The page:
First, complete an Implementer’s Chart (IC) immediately after providing each lesson. The IC measures key skills and components of an effective Prevention Plus Wellness (PPW) program session. Use the IC to monitor the quality of your program implementation. A supervisor can also use the IC to assess a program implementer’s skills during a lesson observation.
Second, monitor program implementation fidelity and immediate pre-post outcomes by collecting a Feedback Form (FF) from each participating youth immediately after they complete their goal plan. The FF is designed to collect critical process data and post-program efficacy measures. By collecting and stapling the Screening Survey to the Feedback Form from each youth participant, these data can then be entered into the free Excel spreadsheet we provide to calculate average and difference scores on post-program data. Open-ended items on the FF provide qualitative data for future program marketing and improvements.
Third, use the Fidelity Checklist on a regular basis, for example every week or month, to ensure you are providing your PPW program with reliability. Evidence-based programs implemented with fidelity have a greater chance of providing positive outcomes reported in published evaluation research and listed on evidence-based databases.
Fourth, implement the PPW program behavioral instrument before the program is provided and 1-3 months post-program to determine pre-posttest behavioral changes. These measures include those addressed in the SPORT and InShape PPW programs, including physical activity, nutrition, sleep, stress control, and alcohol, tobacco and marijuana consumption.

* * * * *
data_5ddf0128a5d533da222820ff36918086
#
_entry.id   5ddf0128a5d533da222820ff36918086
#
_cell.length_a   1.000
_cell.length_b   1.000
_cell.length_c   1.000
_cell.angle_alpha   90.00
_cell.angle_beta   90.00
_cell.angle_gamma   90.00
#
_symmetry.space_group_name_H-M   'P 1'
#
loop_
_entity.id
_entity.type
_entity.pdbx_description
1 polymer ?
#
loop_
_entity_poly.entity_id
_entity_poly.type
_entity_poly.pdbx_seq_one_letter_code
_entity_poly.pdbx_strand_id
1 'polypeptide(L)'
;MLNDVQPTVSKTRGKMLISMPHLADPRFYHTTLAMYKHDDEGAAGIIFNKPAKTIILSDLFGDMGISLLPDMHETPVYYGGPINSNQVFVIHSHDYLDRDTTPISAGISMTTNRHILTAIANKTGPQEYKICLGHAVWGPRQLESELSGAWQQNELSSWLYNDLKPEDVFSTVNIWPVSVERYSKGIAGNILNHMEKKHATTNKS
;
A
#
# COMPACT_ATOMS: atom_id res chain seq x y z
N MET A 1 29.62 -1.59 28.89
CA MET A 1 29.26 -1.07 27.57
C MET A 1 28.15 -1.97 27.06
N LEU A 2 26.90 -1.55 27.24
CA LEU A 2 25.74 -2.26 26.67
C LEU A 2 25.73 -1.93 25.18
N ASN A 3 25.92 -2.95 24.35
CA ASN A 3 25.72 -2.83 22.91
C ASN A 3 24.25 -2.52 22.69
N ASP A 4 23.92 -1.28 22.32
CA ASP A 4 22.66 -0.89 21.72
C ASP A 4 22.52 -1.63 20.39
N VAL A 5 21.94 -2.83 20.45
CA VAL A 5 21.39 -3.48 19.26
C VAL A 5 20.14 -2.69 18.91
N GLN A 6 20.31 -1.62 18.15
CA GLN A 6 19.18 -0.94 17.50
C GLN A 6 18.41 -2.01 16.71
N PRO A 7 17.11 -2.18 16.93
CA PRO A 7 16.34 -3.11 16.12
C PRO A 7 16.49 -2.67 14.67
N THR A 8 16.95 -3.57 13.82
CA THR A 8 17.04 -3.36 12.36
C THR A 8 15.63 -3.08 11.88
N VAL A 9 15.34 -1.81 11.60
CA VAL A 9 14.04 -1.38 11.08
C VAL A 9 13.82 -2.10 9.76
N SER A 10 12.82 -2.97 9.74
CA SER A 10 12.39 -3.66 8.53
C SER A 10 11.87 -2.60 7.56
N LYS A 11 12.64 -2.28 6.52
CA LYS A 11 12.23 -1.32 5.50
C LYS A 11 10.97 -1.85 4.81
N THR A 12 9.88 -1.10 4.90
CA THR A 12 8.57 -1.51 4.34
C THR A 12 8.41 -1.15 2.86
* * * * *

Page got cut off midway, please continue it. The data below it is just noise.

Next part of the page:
Fifth, a simpler version of option number 4 is to follow up with participating youth 1-3 months post-program by reimplementing the screening survey. While the measures on the screening survey are somewhat limited, this strategy eliminates the need to collect a separate pre-test.
Sixth, a stronger evaluation of behavioral outcomes would be to include two groups of youth. One group receiving the PPW program first, and a second group of youth receiving the PPW program later. These two groups could be matched pairs of youth or youth groups which are similar demographically, or they could be determined by using a lottery or random assignment process. Again, pre-posttest measures could be collected as described in items 4 and 5, or existing data can be used which are available from grant requirements or local or state data collections.
The first three strategies are essential to monitoring the quality of program implementation and immediate outcomes, and as such should always be used. One of the later three strategies are important if your goal is to assess behavioral changes associated with your PPW program implementation. Some version of strategy number 6 is the strongest design because you are providing a comparison between a group of youth receiving the PPW program and one not yet given the program.
For more information about program monitoring, fidelity and improvement: https://preventionpluswellness.com/pages/program-monitoring-fidelity-improvement-support
For questions and help monitoring and evaluating your PPW program: (904) 472-5022, firstname.lastname@example.org
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